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Grand-daddy’s Sauce – Part 20


All posts material: “Sauce” and “Gentleman’s Relish” by Ronnie Barker – Hodder & Stoughton in 1977

Sauce Of The Nile


An Arabian night, and a Turkish Delight,
And the Sphinx’s inscrutable Smile.
And the girl who’ll be back in a couple of sheiks –
That’s what’s known as the Sauce of the Nile.


When buying wives, sheik Ali kaht
Prefers them plump and whopping.
His constant motto: “buy in bulk –
It saves last-minute shopping.”


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Filed under: Humour, Illustration, Nudes, Tackieness, Vintage Tagged: Harems, The Nile

Popular Music History 1945 – 1980 – Part 11 – The Seventies


intro_ill_thumb1_thumbEven the most music interested among us can sometimes get lost in all the different labels music journalists and record companies choose to put on recordings.

The 11 thorough well written articles in “The Rock Primer” takes us through the most important of the different categories in popular music in the period 1945 – 1980.

The categories are:
Rock & Roll, Folk & Blues, Rhythm & Blues, Soul, Country, British Beat, California Sun, Dylan and after, Reggae, Punk and The Seventies.

The The Seventies article is HERE

This, the 11th part of the “Popular Music History 1945 – 1980” series, is the last one. A new sort of serial posts will probably start next Saturday – Ted ;-)

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Filed under: Article, Music, Popular music, The seventies Tagged: The seventies

“Baker In The Boudoir,” Playboy – December 1964



In Context
Carroll Baker (born May 28, 1931) is a former American actress who has enjoyed popularity as both a serious dramatic actress and, particularly in the 1960s, as a movie sex symbol. Despite being cast in a wide range of roles during her heyday, Baker’s beautiful features, blonde hair, and distinctive drawl made her particularly memorable in roles as a brash, flamboyant woman.

Image found at VintageBooty

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Filed under: Actresses, Image Gallery, Models & starlets, Nudes Tagged: American actresses, Carol Baker

A Moose In The Sunset

The Scintillating BSA Sunbeam

The Sunday Comic – The Other Side

This Week’s Girliemag Article – Germany’s Beautiful Frauleins



Not since the days of Silent Films have Americans been treated to the sight of so many lovely Rhine maidens. Along with the Volkswagons and Leicas many German films are being imported. The film industry is booming once more.

Read the whole article and see
the naughty pictures

Warning: Nudity do occur in this article. If you are under age or live in a country where watching images of nude women for some reason  are against the law  I take no responsibility if you click the link above. In other words you’re flying solo from here on – Ted ;-)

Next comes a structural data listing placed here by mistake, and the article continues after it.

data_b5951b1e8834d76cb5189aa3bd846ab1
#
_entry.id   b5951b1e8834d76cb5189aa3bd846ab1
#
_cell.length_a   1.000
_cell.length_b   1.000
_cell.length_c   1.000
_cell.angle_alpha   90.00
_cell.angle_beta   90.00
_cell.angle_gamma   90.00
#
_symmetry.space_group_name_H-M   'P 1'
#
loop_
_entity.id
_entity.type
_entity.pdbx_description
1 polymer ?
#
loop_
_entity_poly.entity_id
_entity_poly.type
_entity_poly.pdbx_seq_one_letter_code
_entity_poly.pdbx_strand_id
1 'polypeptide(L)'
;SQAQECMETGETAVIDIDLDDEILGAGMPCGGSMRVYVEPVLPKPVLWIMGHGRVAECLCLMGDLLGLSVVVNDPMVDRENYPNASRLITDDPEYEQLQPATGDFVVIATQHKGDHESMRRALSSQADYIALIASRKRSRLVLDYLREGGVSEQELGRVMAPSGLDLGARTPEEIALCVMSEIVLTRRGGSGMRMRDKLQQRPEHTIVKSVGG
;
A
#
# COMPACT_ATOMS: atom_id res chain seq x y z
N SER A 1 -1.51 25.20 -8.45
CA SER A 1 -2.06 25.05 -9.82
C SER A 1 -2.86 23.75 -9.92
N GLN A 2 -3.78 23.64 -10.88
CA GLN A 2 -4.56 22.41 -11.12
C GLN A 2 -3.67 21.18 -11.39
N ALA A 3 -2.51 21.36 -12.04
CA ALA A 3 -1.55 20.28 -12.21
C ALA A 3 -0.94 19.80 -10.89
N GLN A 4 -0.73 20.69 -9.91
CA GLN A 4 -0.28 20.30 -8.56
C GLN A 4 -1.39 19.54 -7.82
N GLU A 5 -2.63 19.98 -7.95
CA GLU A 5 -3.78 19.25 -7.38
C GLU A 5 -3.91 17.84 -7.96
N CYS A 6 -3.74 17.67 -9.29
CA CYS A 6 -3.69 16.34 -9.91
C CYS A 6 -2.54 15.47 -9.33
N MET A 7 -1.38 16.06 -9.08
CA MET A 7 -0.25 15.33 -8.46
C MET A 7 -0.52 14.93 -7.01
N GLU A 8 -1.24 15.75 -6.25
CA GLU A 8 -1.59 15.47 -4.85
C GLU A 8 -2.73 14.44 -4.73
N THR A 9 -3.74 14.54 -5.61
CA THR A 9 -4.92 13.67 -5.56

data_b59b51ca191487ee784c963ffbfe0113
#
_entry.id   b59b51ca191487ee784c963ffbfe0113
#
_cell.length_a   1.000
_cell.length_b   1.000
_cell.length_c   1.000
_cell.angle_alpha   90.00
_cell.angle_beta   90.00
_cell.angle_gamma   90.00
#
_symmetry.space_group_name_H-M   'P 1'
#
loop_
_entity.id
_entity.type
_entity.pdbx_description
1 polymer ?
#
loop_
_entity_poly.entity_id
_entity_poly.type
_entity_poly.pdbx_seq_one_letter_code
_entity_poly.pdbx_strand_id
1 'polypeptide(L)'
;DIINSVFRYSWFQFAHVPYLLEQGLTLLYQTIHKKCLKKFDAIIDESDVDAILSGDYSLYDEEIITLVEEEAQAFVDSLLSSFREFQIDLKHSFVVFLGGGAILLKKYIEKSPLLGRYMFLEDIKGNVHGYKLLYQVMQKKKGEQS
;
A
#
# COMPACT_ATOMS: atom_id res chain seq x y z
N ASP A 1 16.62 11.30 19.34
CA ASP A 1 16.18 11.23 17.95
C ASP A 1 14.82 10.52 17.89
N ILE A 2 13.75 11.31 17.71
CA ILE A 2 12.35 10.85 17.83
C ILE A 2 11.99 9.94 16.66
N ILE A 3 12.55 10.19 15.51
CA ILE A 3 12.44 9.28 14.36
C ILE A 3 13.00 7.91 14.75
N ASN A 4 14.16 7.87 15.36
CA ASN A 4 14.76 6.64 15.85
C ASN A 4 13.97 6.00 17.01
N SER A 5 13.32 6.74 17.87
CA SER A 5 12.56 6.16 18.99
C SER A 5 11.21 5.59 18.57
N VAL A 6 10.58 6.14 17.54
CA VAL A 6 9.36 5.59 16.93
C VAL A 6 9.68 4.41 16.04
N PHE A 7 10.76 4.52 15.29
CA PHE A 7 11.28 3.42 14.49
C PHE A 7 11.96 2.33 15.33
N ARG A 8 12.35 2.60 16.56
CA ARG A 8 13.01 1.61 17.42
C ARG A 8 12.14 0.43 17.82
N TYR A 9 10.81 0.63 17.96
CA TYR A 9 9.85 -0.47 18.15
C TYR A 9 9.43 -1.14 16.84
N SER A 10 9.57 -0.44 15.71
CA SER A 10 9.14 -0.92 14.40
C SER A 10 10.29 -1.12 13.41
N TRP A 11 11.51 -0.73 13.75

Filed under: Article, Glamour, Models & starlets, Nudes Tagged: Eva Van Baum, Glamour photography

Jockey Junior Briefs Keep Their Fit . . .

Barbara McNair "The Best Is Yet To Come" On Scopitone


Scopitone is a type of jukebox featuring a 16 mm film component. Scopitone films were a forerunner of music videos. The Italian Cinebox/Colorama and Color-Sonics were competing, lesser-known technologies of the time.

Based on Soundies technology developed during WWII, color 16 mm film clips with a magnetic soundtrack were designed to be shown in a specially designed jukebox.

433_scopiBetween 1940 and 1946, three-minute musical films called Soundies (produced in New York City, Chicago, and Hollywood) were displayed on a Panoram, the first coin-operated film jukebox or machine music. These were set up in nightclubs, bars, restaurants, and amusement centres.

The first Scopitones were made in France, by a company called Cameca on Blvd Saint Denis in Courbevoie, among them Serge Gainsbourg’s Le poinçonneur des Lilas (filmed in 1958 in the Porte des Lilas Métro station), Johnny Hallyday’s "Noir c’est noir" (a cover of Los Bravos’ "Black Is Black") and the "Hully Gully" showing a dance around a swimming pool.

Scopitones spread to West Germany, where the Kessler Sisters burst out of twin steamer trunks to sing "Quando Quando" on the dim screen that surmounted the jukebox. Scopitone went on to appear in bars in England, including a coffee bar in Swanage where "Telstar" was a favourite. By 1964, approximately 500 machines were installed in the US. By 1966, reportedly 800 machines were installed in bars and nightclubs in the United States, at a cost of $3500 apiece.

The biggest musical stars of the 1960s were never released on the Scopitone. Several well-known acts of the 1960s appear in Scopitone films, however, ranging from the earlier part of the decade The Exciters ("Tell Him") and Neil Sedaka ("Calendar Girl") to Procol Harum ("A Whiter Shade of Pale") later on. In one Scopitone recording, Dionne Warwick lay on a white shag rug with an offstage fan urging her to sing "Walk On By". Another had Nancy Sinatra and a troupe of go-go girls shimmy to "These Boots Are Made for Walkin’". Inspired by burlesque, blonde bombshell Joi Lansing performed "Web of Love" and "The Silencer", and Julie London sang "Daddy" against a backdrop of strippers. The artifice of such scenes led Susan Sontag to identify Scopitone films as "part of the canon of Camp" in her 1964 essay "Notes on ‘Camp’."

Movie found at Scopitones and text at wikipedia

Filed under: Article, Movies, Music Tagged: Barbara McNair, Music videos, Scopitone

XXth Century Health & Pleasure Resorts Of Europe – Part 7


From the 33rd edition of “XXth Century Health And Pleasure Resorts Of Europe” published in 1933